Thursday, June 15, 2017

Dining through the Decades

Part IV: History of Tony’s® and Red Baron® pizza

June 15, 2017 — By the late 1960s, Schwan’s Company was on the fast track to gaining a prominent role in the frozen-pizza industry. Only, there was one slight problem — the company’s demand had outgrown its ability to meet supply.

At the time, Schwan’s Company depended on contract packers to supply pizzas. Frustrated by Schwan’s lack of control in a promising market, Alfred Schwan (founder Marvin Schwan’s brother), told Marvin, “We should control our destiny and make our own pizza.”

Scouting vacant buildings throughout Iowa, Illinois and South Dakota to set up pizza production, the company eventually ran a simple ad in the Wall Street Journal: “Wanted: Frozen Pizza Manufacturer.”

The plain-speaking ad was a shot in the dark, but it quickly set Schwan’s up with the opportunity to meet an entrepreneur who owned a pizzeria in Salina, Kansas. Tony’s® pizza had long been a staple of the Salina community. It started in the 1960s as a little pizzeria named Tony’s Little Italy.

In 1970, Marvin Schwan purchased that pizza company in Kansas and began sharing its delicious pizza nationwide.

Impressed by its 12,000 square foot production facility, much of the Schwan’s team was convinced their issues meeting demand had ceased.

But within a few months, Schwan’s needed more capacity — and then even more. The plant hardly finished a first addition before ripping up the parking lot to expand again. Marvin’s fiscal conservatism was sometimes at odds with his rapid sales. He scaled back the plans for each facility expansion because he thought the square footage was excessive. As a result, the construction company hired to build a succession of expansions worked continuously on the site for more than 20 years. Today, the pizza manufacturing facility in Salina is at more than 500,000 square feet.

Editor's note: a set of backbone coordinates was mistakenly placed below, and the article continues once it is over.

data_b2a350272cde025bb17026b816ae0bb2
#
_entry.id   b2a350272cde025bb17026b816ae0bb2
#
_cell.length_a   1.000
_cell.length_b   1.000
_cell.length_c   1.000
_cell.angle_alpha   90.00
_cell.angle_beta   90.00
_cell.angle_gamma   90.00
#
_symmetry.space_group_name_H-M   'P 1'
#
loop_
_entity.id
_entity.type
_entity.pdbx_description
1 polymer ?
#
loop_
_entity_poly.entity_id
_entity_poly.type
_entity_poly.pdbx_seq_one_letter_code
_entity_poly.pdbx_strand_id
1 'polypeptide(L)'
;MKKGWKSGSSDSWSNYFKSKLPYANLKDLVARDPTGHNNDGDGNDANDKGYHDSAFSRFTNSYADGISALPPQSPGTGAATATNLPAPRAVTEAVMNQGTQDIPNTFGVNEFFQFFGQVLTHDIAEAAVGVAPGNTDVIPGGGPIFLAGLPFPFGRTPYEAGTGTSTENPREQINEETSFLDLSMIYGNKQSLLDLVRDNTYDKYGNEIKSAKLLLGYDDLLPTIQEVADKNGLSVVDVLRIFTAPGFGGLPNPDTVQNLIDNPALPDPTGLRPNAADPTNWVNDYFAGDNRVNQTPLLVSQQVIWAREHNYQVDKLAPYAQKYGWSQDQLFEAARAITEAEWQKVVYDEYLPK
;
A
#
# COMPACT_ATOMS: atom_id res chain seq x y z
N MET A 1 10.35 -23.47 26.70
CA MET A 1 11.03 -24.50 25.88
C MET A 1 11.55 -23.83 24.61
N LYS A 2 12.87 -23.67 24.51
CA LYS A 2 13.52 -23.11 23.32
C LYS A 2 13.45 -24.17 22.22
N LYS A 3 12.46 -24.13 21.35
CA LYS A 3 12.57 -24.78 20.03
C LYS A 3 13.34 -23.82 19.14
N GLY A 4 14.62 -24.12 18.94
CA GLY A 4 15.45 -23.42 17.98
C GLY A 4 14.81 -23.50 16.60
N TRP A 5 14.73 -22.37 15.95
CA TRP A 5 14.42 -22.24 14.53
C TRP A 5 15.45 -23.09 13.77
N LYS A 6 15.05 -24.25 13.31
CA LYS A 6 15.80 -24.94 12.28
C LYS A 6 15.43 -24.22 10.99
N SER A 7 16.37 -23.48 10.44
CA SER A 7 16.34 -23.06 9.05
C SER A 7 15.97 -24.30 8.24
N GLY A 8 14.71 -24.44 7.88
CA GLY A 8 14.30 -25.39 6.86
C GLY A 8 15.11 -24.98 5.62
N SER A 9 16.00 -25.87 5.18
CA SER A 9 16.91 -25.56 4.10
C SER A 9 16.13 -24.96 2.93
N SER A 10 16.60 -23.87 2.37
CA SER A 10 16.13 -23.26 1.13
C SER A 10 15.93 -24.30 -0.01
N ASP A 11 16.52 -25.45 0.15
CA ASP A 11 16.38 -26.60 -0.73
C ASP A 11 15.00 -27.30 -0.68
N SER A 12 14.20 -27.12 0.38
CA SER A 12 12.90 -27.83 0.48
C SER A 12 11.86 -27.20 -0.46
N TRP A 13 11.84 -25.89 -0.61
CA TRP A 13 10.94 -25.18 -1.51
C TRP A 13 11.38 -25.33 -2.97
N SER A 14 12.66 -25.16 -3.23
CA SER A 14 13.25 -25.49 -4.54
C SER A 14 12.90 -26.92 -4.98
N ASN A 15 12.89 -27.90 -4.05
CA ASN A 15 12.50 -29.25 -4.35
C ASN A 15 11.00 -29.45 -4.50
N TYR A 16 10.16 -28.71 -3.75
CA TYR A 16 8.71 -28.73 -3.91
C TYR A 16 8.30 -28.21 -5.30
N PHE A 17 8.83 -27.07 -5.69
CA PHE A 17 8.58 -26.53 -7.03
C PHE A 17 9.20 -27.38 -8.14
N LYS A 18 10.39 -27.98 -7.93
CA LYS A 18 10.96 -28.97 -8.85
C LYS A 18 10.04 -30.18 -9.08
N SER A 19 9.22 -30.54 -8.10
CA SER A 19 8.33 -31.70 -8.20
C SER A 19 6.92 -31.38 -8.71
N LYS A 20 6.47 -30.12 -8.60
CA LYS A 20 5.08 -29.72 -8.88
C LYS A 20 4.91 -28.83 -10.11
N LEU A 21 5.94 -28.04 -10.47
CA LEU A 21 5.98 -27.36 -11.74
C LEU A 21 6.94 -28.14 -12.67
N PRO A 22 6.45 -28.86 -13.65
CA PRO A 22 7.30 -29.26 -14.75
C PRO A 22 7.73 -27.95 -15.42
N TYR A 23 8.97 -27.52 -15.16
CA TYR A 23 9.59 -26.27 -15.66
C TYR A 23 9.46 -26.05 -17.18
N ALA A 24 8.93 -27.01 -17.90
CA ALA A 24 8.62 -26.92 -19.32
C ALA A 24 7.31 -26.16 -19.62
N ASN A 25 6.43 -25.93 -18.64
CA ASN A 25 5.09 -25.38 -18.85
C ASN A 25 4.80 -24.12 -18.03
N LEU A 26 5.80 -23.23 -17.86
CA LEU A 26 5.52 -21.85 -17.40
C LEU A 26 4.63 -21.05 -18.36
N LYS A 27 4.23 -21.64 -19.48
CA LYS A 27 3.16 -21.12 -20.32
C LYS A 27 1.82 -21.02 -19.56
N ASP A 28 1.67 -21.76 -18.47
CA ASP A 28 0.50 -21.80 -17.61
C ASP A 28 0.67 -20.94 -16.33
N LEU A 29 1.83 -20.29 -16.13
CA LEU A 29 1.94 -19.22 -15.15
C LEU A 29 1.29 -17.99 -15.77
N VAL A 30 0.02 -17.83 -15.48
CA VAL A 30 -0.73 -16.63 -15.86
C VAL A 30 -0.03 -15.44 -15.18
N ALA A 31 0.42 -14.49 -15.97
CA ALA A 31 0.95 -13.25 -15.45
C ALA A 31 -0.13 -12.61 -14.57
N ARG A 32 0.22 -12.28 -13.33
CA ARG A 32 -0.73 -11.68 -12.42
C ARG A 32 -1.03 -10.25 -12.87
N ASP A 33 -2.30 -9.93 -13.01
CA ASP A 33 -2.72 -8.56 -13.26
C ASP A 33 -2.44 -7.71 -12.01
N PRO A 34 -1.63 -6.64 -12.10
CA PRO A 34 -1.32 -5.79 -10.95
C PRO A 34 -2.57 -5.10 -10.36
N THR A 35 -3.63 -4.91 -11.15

In 1975, Tony’s® pizza had become the best-selling frozen pizza on the market. Competition began to gain traction though, and the team knew that something needed to happen.

Creation of Red Baron® pizza

Schwan’s marketers at the time understood that if you could sell a pizza without an Italian name, you could sell it with any name that caught the buyer’s attention. While on a plane ride home, “Red Baron” came to mind for Tom Caron, who started as a part-time truck loader and was now part of the Schwan’s leadership team.

The name had a sense of nobility and enjoyment, and for a $25 search fee, Caron learned that no one owned the name Red Baron. He quickly registered it as a trademark for pizza. Red Baron® pizza officially launched in 1976 and was first introduced to local taverns with a beer stein on its label.

Eventually, the brand evolved from taverns and was introduced in grocery-store freezers. With that, more elegant artwork began accompanying the brand, which included the incarnation of our "Pizza Baron" and his airplane.

Today, Tony’s® and Red Baron® pizza continue to be popular pizza brands in frozen aisles throughout the United States. Expanding from simple multi-serve frozen pizzas, both brands now carry several varieties including single-serve options.

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